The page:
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Transmission loss of one-dimensional systems with frequency-dependent complex masses

: Maysenhölder, Waldemar

NOVEM 2015, Noise and Vibration - Emerging Technologies. Proceedings : Dubrovnik, Croatia, April 13-15, 2015
Dubrovnik, 2015
ISBN: 978-2-9515667-0-5
30 pp.
Conference "Noise and Vibration - Emerging Technologies" (NOVEM) <5, 2015, Dubrovnik>
Conference Paper
Fraunhofer IBP ()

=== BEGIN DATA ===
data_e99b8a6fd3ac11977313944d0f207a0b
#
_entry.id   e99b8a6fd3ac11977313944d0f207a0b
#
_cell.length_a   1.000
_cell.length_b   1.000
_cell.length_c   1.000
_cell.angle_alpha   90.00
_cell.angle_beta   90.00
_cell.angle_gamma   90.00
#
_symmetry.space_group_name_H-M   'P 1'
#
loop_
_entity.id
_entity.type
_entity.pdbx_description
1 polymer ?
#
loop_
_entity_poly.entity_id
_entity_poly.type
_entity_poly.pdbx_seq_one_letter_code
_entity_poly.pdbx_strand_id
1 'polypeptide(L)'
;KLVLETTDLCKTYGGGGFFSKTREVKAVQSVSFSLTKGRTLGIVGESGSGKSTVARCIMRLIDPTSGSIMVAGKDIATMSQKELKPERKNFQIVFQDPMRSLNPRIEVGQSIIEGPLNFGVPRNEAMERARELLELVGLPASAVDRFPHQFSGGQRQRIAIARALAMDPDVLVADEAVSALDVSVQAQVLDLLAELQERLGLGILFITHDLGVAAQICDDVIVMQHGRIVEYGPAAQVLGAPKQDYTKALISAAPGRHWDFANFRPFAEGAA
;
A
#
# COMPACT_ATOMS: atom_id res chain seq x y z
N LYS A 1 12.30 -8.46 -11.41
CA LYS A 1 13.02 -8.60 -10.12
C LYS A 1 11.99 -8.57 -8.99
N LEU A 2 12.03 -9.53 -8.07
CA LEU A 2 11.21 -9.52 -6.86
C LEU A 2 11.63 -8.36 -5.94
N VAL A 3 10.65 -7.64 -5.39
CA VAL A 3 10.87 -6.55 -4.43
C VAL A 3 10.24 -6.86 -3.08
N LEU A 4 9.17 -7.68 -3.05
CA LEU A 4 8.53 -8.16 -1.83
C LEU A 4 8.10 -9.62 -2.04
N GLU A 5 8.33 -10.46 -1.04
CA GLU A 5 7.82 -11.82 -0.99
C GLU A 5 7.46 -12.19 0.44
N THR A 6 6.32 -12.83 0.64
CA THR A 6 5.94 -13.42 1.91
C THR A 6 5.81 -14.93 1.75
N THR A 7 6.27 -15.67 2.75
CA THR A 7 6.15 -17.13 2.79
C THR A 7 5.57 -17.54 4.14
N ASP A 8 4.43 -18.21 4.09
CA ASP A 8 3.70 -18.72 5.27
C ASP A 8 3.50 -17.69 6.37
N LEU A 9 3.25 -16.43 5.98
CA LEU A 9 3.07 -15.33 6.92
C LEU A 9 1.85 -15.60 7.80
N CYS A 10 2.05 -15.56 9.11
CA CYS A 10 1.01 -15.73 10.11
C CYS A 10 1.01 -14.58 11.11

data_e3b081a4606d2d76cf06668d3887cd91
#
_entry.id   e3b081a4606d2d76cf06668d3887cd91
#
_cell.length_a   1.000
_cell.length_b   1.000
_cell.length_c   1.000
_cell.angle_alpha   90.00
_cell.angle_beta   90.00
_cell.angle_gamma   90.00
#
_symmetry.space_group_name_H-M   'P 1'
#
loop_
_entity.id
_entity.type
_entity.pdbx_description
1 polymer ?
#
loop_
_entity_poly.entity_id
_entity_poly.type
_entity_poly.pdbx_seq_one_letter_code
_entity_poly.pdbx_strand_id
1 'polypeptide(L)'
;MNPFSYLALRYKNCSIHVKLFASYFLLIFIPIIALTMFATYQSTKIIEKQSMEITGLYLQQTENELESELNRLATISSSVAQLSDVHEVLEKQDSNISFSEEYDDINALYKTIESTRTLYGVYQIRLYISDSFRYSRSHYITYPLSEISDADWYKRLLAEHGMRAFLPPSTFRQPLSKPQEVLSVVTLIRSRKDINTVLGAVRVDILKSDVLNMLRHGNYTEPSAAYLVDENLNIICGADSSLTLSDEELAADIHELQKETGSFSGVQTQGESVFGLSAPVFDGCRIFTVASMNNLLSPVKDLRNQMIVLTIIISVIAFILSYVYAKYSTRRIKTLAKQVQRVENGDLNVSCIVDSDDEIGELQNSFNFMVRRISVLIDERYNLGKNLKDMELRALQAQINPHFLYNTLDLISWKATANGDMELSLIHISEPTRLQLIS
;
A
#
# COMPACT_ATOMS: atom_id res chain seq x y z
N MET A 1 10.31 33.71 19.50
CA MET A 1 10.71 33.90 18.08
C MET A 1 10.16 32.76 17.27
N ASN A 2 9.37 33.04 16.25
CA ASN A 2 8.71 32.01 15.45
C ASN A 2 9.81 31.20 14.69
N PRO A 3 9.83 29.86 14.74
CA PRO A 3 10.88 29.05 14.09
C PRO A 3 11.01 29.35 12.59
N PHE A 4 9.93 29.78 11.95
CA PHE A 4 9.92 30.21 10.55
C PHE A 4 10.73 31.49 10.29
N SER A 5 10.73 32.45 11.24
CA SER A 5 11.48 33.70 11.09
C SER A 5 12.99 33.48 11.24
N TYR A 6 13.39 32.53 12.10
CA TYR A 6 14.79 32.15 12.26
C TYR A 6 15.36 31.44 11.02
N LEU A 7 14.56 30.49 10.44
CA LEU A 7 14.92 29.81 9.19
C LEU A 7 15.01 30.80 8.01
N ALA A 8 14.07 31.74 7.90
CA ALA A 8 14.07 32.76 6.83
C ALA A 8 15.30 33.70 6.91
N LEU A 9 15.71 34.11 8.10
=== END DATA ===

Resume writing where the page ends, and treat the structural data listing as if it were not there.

The mass law is a convenient and useful benchmark for assessing transmission-loss behavior, not only for single-leaf partitions, but also for more complicated structures. Commonly, the mass is treated as a frequency-independent positive quantity. However, the mass law is easily generalized for the case of a complex mass depending on frequency ("dynamic mass"). It is not really a surprise that a negative mass leads to the same transmission loss as a positive one and that a complex mass implies dissipative effects. For a long time complex mass densities are used in the description of porous absorbers as equivalent fluids. By contrast the use of negative or complex masses in multi-layered structures appears to be novel. In particular, the familiar and often highly annoying transmission-loss minimum of mass-springmass systems can completely disappear when at least one mass is negative. An excellent performance is achieved with both masses negative and equal. Unfortunately this enticing solution is only fictitious. Nevertheless, with suitably designed metamaterials it might be possible to approach that fiction to some extent. As a simple realization of such a metamaterial a rigid frame with an internal resonator is tested. Its dynamic mass can indeed become nearly negative in a certain frequency range. In the considered examples, however, the desired transmission-loss improvement is accompanied by substantial reductions, in particular at higher frequencies. Thus the said transmission problem is shifted to higher frequencies. A more comprehensive parameter study could lead to more favorable configurations. Otherwise different metamaterial realizations including "dynamic springs" might be pursued.